(Bloomberg) -- The Bank of England said Britain’s inflation rate may already have peaked and that two of its policy makers believe interest rates are already high enough to drain pricing pressure. 

The UK central bank lifted its benchmark lending rate a half point to 3.5%, the ninth increase in a year aimed at taming soaring prices and the highest level since the start of the global financial crisis in 2008.

“The majority of the committee judged that, should the economy evolve broadly in line with the November Monetary Policy Report Projections, further increases in bank rate may be required,” Governor Andrew Bailey wrote in a letter to Chancellor of the Exchequer Jeremy Hunt. 

The BOE’s half-point increase was in lock-step with moves of the same size from the US Federal Reserve last night and the European Central Bank later Thursday. 

Divisions on the BOE’s nine-member Monetary Policy Committee along the bank’s estimate that the UK is already in recession may further slow the pace of rate rises in the coming months. Governor Andrew Bailey said risks to the outlook for inflation remain tilted to the “upside” and that the BOE remains determined to bring inflation back to its 2% target.

“Inflation may be coming down but it would be premature for the BOE to claim victory,” said Karen Ward, chief market strategist EMEA at JP Morgan Asset Management. “The BOE may be able to moderate the pace and speed of interest rate hikes, but we believe we are at least 100bps from the peak.”

UK money market traders pared rate hike wagers, pricing interest rates will rise to 4.52% by August compared to 4.61% before Thursday’s half-point increase. The pound fell against both the euro and the dollar.

What Bloomberg Economics Says...

“The majority of policymakers think there is a little further to go in this hiking cycle before interest rates peak. Nonetheless, the downshift to 50 bps and the dovish vote split suggest the level of rates rather than their pace of change is becoming an increasing focus for the central bank.”

— Dan Hanson and Ana Andrade. For full insight, click here

Hunt appeared to take pressure off the BOE to raise rates in his first exchange of letters with the governor since he became chancellor. His predecessors had urged the bank to act “forcefully” against rising inflation — an implicit direction that the government was watching the committee closely. Hunt dropped that language.

“I know that the MPC will continue to take the action necessary,” Hunt wrote. The letters are triggered every quarter if inflation strays more than 1 percentage point away from the 2% target.

In a statement from the Treasury after the decision, Hunt acknowledged higher rates will be difficult for many households. 

“I know this is tough for people right now, but it is vital that we stick to our plan, working in lockstep with the Bank of England as they take action to return inflation to target,” Hunt said. “The sooner we grip inflation the better.”

The BOE’s MPC split three ways on the decision. Six members including Bailey voted for the half-point rise. Catherine Mann favored three-quarters of a point, while Silvana Tenreyro and Swati Dhingra backed leaving rates unchanged.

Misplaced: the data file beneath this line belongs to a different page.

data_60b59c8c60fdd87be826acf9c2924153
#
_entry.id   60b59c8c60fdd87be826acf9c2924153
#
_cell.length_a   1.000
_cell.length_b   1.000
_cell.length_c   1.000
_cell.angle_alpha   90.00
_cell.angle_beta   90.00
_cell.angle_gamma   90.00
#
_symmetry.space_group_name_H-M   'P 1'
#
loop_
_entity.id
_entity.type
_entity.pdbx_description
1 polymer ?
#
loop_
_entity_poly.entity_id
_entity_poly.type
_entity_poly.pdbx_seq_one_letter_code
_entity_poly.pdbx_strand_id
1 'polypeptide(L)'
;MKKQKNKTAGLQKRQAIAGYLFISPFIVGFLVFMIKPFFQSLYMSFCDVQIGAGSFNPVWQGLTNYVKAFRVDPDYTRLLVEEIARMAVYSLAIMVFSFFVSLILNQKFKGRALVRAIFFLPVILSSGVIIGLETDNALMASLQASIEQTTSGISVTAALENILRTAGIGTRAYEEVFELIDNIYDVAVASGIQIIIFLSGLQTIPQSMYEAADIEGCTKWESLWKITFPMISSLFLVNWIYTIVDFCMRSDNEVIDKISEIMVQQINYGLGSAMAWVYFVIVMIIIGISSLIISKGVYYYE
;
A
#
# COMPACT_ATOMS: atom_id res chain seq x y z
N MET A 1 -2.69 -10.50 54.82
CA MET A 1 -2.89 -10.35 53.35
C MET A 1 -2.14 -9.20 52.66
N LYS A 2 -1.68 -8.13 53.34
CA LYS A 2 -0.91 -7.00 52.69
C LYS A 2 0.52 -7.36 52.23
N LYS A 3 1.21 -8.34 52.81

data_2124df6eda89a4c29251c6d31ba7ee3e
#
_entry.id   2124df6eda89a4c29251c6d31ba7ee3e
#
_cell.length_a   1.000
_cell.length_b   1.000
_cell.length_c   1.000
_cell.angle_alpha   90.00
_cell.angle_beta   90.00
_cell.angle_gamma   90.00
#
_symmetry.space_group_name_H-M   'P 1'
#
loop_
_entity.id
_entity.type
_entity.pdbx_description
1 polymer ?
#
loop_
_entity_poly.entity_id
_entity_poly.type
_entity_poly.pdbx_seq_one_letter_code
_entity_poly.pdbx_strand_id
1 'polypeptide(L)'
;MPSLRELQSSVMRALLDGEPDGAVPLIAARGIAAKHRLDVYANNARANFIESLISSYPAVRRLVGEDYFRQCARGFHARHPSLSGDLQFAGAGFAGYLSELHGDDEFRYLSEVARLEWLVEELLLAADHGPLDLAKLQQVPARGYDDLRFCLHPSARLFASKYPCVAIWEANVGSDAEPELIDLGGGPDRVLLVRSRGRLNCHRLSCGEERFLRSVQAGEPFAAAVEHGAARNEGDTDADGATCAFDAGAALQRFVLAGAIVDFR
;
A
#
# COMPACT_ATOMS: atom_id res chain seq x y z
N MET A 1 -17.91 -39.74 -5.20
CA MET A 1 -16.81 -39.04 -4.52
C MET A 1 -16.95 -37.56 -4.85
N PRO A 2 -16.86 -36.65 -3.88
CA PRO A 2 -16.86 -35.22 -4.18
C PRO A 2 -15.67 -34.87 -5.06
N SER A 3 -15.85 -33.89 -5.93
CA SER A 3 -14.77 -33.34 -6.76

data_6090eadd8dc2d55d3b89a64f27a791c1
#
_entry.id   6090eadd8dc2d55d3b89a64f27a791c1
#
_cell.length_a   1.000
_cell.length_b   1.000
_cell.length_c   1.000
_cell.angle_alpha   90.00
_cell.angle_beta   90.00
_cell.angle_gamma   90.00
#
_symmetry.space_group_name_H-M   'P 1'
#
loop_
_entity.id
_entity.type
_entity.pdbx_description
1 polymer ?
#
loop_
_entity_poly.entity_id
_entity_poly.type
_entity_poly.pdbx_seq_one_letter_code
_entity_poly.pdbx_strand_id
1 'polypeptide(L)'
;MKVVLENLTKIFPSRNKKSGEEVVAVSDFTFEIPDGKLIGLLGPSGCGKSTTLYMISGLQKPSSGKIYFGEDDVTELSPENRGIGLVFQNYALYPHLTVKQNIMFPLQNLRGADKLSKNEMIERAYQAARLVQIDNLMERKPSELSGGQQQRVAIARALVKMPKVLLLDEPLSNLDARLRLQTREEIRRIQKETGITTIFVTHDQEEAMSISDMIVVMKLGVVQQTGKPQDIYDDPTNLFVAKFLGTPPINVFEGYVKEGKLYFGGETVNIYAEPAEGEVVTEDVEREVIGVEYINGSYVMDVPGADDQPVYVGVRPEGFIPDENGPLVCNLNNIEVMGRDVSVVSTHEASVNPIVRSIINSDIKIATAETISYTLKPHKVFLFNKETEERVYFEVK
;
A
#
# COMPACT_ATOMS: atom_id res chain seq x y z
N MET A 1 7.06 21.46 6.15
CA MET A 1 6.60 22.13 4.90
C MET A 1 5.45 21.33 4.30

Minutes of the meeting showed the majority of policy makers considered “the labor market remained tight, and there had been evidence that inflationary pressures in domestic prices and wages that could indicate greater persistence and thus justified a further forceful monetary policy response.”

For Dhingra and Tenreyro, previous rate rises had yet to have a full impact on the economy and were “more than sufficient” to bring inflation back to target. 

The panel dropped guidance that it issued in November, when it said the path for interest rates implied by financial markets was too aggressive. The minutes said the majority of the panel now believe further increases in bank rate might be required — if the economy evolves in line with its November forecast.

“Inflation is too high,” Bailey said in a webcast message posted by the BOE. “We think it will fall sharply from the middle of next year. I know that higher interest rates has a real impact on people’s lives. By raising interest rates we can bring inflation down sooner and help the economy begin to grow and prosper once more.”

Officials at the BOE estimate the economy is slightly stronger than it anticipated in November. Gross domestic product in the fourth quarter probably will fall 0.1% following a decline of 0.5% in the third quarter.

The government’s fiscal package released last month will support the economy next year but depress output in three year’s time, the BOE said. GDP will be 0.4% stronger at the end of 2023 than previously forecast, but it will be 0.5% weaker at the end of 2025, according to the central bank’s estimates.

The government’s cap on energy bills from April will bring headline inflation down by 0.75 of a percentage point in the second quarter, the BOE said.

The BOE is dealing with the highest level of inflation in four decades and signs that it is becoming embedded in wage-setting. That has led to the fastest monetary tightening cycle since the late 1980s. 

The BOE also said:

  • It will publish a market notice at 6 p.m. Friday outlining the progress of gilt sales under its quantitative tightening program
  • the pace of its corporate bond sales is running ahead of schedule, which “would permit an earlier unwind of the portfolio than initially anticipated”
  • QT sales and redemptions have reduced the BOE’s stock of bonds by £44 billion this year


--With assistance from James Hirai and Liza Tetley.

(Updates with comment from Bailey video in 16th paragraph. A previous version of this story was corrected on a detail about corporate bond sales, not gilts.)

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